The short answer is: Yes, you can snorkel with dentures. It doesn’t matter if they are full or partial. However, there are a few concerns and tips, which we’ll cover in this article.
How Do Your Dentures Fit?
The fit of dentures, whether full or partial, plays an important role when deciding to go snorkeling. Obviously, tight and comfortable dentures will stay in place much beter than (often older) loose ones.
Some people with loose dentures found their way to live with that. Over time, your mouth and surrounding muscles adapt. Your tongue “learns” to keep it in place. Therefore, if you’re trained to use them without a good fit, you may as well try snorkeling. Off course, there’s always the riks of losing them.
But what if this is not you? What if your dentures come off all the time? You’re so excited for your snorkel trip, but you’re also extremely concerned! Maybe you’re even a little scared to snorkel because of this reason. Don’t worry, take a few minutes to read through this article, and before you know it you’re all set to go.
Quick And Easy Solutions
Remove Your Dentures Before Snorkeling
If your dentures come off easily, for example whilst talking or eating, you could decide to take them out prior to your snorkeling adventure. If you have a comfortable snorkel, you should be just fine. You see, a snorkel is kept in place by your lips and gums, so it’s definitely not necessary to “bite” in them.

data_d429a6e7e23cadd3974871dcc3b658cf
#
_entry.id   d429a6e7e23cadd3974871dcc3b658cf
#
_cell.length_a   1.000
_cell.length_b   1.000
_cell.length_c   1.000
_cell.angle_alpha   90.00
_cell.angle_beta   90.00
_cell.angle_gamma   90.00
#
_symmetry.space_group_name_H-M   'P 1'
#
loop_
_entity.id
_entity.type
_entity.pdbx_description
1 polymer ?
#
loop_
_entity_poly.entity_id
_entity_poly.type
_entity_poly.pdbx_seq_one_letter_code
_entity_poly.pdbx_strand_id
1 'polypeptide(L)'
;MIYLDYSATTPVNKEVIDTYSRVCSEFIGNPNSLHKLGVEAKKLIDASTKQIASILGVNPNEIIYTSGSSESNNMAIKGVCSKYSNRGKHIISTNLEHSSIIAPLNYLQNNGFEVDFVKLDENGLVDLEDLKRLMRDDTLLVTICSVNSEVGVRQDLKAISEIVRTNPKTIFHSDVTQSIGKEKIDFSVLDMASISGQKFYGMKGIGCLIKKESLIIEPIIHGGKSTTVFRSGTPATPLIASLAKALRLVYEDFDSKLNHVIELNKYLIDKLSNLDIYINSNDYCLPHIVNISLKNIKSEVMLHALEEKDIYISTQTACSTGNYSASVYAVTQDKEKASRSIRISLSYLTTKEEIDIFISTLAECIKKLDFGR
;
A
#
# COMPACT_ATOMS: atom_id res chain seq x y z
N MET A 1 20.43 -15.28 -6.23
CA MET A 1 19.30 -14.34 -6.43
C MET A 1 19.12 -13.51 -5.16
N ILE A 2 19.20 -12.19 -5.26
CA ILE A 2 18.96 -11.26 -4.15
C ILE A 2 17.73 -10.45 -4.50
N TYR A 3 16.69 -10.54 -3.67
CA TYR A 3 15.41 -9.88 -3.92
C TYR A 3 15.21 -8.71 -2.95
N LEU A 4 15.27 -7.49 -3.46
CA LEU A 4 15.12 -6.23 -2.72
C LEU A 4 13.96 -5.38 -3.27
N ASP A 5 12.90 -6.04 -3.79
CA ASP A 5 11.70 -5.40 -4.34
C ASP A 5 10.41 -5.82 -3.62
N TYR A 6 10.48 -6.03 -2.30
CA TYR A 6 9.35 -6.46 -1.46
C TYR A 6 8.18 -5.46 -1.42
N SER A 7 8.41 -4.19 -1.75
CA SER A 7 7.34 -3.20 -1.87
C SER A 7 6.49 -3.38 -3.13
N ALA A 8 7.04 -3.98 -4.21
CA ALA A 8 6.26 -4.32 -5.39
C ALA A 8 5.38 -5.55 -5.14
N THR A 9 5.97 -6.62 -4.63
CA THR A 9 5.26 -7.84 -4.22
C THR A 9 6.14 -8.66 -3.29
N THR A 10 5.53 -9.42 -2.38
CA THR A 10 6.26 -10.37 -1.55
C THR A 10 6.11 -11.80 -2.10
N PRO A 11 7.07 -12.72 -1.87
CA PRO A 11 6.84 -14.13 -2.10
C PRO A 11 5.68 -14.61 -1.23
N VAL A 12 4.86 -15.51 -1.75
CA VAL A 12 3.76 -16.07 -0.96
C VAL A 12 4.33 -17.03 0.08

If this is how you approach things, make sure to never leave your dentures unattained at the beach. Take them with you in a waterproof bag or case, just to be on the safe side.
Use An Adhesive
If you don’t want to take our your dentures, for example when going on a snorkel tour where you prefer to speak clearly, you could use an adhesive. There are a couple of adhesives out there. “Cushion Grip” is one of the most popular products, however, you need to place the tube in hot water before using it. This will work great if you’re in a hotel room, but may not be an option when you’re already at the beach. In that case you could consider using “Fixodent”.
What Can Your Dentist Do For You?
In case there’s plenty of time before you plan to snorkel, maybe visiting your dentist can be of big help. Over time, your upper and lower jaw will shrink, especially throughout the first two years of having them. Therefore, it’s not uncommon that dentures start to lose their grip after a certain amount of time.
Have Your Dentures Relined
Maybe your dentist can fix that for you. Sometimes it’s possible to have your dentures “relined”, sometimes also called “rebased”. You get to keep the same dentures, however, the base will be replaced according to the changes in your jaws. I know that in my country, the Netherlands, this will just take a few days to realize.
Tighten Partial Dentures